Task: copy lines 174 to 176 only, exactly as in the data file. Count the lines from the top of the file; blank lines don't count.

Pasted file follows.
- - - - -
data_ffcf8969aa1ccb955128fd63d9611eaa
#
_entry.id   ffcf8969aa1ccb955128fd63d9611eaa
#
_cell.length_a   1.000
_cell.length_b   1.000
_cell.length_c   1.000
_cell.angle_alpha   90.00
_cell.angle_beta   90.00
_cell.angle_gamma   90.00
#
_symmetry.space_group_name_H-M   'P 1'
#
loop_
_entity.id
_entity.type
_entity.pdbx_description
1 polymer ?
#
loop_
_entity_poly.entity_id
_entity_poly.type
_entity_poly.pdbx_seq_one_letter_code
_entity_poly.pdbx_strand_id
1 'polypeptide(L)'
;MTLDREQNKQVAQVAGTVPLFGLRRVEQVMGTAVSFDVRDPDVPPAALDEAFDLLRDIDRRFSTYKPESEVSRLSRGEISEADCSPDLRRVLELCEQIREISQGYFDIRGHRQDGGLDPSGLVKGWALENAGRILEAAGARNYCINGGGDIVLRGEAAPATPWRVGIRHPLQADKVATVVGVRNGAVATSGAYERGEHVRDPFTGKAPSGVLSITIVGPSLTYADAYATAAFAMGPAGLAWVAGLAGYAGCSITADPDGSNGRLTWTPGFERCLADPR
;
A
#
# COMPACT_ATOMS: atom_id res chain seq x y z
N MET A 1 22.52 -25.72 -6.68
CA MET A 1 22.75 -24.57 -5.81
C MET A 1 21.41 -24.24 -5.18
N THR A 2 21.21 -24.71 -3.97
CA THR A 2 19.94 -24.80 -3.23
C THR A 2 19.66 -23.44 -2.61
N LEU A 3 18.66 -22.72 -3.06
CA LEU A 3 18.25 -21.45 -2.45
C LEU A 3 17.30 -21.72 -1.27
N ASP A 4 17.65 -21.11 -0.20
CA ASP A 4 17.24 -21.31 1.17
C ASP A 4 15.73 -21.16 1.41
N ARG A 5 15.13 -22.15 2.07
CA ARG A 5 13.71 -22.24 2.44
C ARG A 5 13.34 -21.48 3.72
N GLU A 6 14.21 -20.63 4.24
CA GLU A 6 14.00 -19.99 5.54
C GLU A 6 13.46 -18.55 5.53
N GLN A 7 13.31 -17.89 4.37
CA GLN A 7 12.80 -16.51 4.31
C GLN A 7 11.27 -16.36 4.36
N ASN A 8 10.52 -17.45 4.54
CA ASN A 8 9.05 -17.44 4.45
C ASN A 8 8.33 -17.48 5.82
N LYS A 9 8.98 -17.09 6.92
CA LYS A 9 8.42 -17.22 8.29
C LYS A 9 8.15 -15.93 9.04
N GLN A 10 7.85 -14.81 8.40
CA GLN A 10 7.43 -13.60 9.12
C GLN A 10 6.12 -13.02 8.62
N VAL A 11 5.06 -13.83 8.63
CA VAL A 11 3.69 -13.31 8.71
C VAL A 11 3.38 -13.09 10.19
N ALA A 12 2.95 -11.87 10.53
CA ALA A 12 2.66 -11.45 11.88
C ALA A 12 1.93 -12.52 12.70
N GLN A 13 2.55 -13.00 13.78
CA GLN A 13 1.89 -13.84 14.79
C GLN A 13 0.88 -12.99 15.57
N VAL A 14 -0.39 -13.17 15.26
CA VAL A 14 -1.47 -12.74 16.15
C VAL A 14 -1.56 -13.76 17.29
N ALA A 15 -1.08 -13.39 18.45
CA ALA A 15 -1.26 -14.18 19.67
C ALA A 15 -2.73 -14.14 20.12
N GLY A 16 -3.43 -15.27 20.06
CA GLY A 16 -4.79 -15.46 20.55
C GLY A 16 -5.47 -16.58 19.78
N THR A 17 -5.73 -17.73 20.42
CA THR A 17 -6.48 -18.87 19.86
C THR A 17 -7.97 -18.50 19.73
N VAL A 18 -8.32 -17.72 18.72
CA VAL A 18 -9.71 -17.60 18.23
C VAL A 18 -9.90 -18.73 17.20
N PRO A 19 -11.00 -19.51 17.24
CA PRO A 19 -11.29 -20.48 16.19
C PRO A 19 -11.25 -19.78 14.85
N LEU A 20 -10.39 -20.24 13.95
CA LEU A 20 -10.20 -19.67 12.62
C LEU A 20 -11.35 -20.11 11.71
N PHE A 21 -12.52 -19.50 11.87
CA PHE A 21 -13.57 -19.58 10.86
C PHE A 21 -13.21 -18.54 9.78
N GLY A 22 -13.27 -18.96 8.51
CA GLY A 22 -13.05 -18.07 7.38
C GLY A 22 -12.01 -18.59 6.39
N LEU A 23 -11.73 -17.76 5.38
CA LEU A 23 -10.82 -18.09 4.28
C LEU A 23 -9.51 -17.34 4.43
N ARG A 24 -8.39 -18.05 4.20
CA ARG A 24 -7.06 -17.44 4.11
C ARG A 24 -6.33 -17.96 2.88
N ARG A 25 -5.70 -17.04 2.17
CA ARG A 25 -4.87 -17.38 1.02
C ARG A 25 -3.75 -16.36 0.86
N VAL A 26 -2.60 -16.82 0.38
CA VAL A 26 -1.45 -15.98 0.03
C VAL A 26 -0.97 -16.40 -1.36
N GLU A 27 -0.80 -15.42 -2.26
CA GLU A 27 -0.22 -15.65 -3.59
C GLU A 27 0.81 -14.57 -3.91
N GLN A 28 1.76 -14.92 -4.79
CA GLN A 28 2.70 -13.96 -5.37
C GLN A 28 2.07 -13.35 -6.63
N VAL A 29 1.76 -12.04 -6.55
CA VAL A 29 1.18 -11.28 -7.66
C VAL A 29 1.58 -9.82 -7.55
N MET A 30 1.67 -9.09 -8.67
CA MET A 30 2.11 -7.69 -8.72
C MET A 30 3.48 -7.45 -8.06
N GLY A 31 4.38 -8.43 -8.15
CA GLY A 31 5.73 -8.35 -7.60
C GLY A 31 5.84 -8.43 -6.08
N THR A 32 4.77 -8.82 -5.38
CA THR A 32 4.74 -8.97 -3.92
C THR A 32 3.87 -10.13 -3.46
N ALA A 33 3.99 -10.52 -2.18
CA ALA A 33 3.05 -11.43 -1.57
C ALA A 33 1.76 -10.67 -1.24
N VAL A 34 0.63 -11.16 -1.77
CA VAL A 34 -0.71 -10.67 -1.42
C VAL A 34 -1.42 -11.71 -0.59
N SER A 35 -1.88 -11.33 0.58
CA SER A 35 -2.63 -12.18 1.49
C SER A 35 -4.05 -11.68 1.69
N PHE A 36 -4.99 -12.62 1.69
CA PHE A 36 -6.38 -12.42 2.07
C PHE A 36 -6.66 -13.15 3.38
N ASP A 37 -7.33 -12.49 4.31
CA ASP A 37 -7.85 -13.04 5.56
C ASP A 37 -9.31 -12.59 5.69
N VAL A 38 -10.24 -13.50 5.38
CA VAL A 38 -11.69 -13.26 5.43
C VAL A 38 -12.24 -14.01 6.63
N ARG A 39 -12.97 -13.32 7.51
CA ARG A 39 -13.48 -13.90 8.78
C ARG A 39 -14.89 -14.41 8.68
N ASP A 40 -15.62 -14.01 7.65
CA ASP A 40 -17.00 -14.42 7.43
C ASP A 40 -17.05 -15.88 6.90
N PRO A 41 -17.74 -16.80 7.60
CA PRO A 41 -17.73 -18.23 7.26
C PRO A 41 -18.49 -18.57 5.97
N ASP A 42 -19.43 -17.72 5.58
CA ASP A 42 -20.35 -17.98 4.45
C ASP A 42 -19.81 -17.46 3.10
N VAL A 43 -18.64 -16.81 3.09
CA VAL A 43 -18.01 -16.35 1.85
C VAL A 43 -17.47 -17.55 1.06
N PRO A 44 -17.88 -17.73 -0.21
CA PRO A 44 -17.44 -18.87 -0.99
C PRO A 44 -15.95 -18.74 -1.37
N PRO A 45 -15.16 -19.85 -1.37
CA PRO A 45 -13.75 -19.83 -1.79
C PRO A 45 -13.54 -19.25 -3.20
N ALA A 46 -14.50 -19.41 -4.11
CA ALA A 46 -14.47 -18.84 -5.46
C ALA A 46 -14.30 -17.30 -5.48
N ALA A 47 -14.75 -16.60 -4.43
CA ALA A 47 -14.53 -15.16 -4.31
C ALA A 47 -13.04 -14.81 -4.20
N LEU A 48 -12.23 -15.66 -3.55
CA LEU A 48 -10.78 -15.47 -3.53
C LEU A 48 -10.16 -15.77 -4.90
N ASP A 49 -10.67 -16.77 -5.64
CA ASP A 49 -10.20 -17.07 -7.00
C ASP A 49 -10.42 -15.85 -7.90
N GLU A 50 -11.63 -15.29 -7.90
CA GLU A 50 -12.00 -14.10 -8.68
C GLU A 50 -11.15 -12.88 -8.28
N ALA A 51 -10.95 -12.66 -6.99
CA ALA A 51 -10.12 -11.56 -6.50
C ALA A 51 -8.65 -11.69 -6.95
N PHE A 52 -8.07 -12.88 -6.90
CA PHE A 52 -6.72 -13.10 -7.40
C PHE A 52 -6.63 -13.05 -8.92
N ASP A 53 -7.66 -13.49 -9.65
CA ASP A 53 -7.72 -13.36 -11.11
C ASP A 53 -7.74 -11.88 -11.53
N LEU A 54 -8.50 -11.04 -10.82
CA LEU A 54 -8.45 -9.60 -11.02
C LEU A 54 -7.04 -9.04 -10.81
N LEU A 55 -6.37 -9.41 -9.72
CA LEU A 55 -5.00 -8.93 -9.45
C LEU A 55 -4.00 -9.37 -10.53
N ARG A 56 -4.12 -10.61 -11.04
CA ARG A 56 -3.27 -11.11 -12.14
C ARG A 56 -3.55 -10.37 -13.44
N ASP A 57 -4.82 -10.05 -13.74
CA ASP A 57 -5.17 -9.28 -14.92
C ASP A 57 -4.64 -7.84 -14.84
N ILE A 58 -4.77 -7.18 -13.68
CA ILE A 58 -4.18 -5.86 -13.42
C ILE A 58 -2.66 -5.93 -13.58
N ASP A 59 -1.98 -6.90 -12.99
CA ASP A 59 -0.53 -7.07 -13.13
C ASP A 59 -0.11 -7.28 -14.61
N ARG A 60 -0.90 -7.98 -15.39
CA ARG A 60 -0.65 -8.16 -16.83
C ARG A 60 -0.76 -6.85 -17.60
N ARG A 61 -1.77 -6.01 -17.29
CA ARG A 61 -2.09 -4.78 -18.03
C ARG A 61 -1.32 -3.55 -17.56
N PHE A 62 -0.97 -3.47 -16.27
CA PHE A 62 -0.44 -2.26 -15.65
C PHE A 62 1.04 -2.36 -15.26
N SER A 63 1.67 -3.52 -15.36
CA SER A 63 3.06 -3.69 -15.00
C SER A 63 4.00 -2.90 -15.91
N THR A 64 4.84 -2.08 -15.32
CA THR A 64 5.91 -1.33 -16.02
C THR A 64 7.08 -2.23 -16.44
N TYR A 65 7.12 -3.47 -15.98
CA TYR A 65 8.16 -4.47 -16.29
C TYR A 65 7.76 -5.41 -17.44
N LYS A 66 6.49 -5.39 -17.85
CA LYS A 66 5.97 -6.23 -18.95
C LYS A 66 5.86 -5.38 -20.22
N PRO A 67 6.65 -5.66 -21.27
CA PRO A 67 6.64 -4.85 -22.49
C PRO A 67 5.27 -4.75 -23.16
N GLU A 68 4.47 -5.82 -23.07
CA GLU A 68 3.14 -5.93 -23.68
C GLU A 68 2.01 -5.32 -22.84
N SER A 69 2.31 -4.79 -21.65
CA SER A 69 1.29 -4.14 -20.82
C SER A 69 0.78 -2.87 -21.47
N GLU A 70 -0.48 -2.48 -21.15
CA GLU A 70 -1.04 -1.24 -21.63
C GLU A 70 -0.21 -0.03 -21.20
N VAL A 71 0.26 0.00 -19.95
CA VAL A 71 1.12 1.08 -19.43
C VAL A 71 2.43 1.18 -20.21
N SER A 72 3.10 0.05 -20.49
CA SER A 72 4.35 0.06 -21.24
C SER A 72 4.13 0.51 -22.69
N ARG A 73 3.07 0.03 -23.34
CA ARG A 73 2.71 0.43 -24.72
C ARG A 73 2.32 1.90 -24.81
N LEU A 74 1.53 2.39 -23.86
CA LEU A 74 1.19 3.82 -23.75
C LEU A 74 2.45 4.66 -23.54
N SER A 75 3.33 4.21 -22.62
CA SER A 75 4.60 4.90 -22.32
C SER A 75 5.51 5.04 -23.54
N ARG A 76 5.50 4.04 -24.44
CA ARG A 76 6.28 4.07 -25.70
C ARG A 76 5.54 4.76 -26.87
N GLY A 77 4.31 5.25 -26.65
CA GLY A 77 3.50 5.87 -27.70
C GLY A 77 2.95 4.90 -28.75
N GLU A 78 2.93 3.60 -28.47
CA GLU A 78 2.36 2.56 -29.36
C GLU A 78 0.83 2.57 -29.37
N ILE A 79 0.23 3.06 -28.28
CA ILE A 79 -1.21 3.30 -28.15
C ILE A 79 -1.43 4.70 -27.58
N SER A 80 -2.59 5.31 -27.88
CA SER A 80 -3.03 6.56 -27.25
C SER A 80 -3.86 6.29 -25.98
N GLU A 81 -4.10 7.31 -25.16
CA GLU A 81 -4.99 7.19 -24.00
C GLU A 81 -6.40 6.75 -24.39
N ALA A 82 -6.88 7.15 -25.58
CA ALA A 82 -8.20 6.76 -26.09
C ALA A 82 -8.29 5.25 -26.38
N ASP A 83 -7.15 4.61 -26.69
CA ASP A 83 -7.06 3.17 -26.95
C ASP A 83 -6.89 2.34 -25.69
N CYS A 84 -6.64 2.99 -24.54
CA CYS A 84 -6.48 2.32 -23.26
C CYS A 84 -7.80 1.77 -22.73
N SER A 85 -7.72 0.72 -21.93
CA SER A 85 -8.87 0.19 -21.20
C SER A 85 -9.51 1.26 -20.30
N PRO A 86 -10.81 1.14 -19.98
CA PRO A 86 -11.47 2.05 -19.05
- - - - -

C LEU A 48 -10.16 -15.77 -4.90
N ASP A 49 -10.67 -16.77 -5.64
CA ASP A 49 -10.20 -17.07 -7.00